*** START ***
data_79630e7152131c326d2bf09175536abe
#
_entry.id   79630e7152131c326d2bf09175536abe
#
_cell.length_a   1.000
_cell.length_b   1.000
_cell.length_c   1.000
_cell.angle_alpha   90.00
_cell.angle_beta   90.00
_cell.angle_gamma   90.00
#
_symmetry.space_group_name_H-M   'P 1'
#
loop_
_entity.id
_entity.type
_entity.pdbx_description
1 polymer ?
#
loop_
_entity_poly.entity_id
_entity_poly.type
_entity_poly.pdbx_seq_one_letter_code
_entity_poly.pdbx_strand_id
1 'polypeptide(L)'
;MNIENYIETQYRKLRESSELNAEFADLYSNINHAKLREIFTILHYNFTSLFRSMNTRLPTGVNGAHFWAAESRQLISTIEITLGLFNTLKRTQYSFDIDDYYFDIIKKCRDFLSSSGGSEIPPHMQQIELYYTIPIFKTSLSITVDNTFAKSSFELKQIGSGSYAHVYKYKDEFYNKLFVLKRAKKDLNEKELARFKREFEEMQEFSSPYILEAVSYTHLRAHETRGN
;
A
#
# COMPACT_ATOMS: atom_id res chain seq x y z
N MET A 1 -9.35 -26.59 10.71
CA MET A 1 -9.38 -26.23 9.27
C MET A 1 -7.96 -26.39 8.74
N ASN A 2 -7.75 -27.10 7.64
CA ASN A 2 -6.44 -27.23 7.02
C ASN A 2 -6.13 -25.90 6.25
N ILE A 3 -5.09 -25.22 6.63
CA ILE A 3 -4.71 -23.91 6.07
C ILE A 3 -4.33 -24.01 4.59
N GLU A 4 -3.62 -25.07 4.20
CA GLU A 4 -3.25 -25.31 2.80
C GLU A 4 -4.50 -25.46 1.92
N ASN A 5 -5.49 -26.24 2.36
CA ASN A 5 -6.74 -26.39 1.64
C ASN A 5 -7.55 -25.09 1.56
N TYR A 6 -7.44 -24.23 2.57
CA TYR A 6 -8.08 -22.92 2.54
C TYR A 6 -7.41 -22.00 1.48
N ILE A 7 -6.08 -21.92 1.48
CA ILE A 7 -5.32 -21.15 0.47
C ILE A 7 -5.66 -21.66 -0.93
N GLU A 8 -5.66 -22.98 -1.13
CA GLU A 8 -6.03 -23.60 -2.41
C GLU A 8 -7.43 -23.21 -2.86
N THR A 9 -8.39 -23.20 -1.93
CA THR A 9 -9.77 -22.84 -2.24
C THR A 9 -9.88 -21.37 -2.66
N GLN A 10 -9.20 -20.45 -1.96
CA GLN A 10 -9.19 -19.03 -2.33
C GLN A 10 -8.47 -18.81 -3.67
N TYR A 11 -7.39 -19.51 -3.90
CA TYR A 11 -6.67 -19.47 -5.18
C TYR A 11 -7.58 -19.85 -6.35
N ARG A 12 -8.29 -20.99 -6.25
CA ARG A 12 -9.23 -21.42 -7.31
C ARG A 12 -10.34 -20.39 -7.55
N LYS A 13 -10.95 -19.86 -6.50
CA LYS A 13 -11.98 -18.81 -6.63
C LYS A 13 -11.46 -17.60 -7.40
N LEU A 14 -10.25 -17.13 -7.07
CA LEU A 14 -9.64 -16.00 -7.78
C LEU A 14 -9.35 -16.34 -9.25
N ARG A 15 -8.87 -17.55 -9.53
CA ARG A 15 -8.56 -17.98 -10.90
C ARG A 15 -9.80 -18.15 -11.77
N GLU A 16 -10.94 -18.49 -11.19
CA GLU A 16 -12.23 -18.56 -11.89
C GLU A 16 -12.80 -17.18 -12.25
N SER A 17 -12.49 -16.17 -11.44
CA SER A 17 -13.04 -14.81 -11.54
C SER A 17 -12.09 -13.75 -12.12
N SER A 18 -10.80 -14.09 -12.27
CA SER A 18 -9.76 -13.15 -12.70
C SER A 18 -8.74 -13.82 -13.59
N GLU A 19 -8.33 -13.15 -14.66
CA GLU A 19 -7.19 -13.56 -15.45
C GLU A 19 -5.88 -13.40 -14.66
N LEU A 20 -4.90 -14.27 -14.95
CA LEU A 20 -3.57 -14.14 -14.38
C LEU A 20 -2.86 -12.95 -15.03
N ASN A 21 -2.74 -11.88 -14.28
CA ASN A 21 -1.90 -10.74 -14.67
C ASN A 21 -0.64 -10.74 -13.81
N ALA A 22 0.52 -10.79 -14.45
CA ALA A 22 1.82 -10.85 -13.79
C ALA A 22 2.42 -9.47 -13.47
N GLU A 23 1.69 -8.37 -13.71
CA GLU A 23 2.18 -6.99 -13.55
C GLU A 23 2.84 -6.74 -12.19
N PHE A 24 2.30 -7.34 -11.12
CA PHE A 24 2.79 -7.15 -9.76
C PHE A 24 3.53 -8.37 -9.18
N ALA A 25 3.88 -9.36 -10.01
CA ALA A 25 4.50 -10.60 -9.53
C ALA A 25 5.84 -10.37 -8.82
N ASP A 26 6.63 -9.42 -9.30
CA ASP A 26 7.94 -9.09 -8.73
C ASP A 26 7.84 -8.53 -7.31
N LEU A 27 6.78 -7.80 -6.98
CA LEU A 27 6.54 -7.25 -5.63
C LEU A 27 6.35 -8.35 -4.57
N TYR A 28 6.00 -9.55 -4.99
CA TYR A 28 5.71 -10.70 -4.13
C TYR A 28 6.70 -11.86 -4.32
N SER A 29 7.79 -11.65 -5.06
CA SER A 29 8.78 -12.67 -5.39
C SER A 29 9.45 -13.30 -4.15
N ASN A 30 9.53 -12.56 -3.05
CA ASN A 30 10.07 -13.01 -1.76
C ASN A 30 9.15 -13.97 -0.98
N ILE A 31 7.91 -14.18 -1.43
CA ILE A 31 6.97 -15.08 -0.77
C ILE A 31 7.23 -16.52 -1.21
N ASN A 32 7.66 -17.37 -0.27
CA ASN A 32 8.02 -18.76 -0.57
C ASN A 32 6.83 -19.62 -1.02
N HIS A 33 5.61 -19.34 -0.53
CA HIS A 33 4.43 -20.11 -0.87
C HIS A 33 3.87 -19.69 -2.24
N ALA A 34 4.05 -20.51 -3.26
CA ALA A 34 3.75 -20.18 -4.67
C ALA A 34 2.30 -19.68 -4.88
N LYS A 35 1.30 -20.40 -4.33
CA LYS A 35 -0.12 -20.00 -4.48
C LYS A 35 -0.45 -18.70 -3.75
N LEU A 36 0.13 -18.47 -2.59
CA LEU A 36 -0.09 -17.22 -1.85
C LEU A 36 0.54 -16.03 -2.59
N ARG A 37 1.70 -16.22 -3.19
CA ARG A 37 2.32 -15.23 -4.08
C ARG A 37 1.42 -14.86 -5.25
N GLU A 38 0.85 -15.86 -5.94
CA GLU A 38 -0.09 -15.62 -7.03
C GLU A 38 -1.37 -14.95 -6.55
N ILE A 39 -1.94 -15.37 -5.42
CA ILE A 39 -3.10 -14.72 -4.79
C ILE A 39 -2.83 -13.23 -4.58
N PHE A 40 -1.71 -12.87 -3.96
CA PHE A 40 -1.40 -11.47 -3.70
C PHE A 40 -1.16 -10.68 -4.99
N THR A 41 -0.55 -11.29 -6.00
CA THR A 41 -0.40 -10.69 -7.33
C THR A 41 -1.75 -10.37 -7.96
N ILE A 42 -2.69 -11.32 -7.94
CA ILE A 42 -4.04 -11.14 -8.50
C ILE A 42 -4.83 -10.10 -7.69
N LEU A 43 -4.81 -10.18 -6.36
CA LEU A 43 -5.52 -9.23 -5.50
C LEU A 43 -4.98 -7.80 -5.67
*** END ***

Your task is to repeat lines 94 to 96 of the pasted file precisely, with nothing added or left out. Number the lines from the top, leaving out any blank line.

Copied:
N ALA A 22 0.52 -10.79 -14.45
CA ALA A 22 1.82 -10.85 -13.79
C ALA A 22 2.42 -9.47 -13.47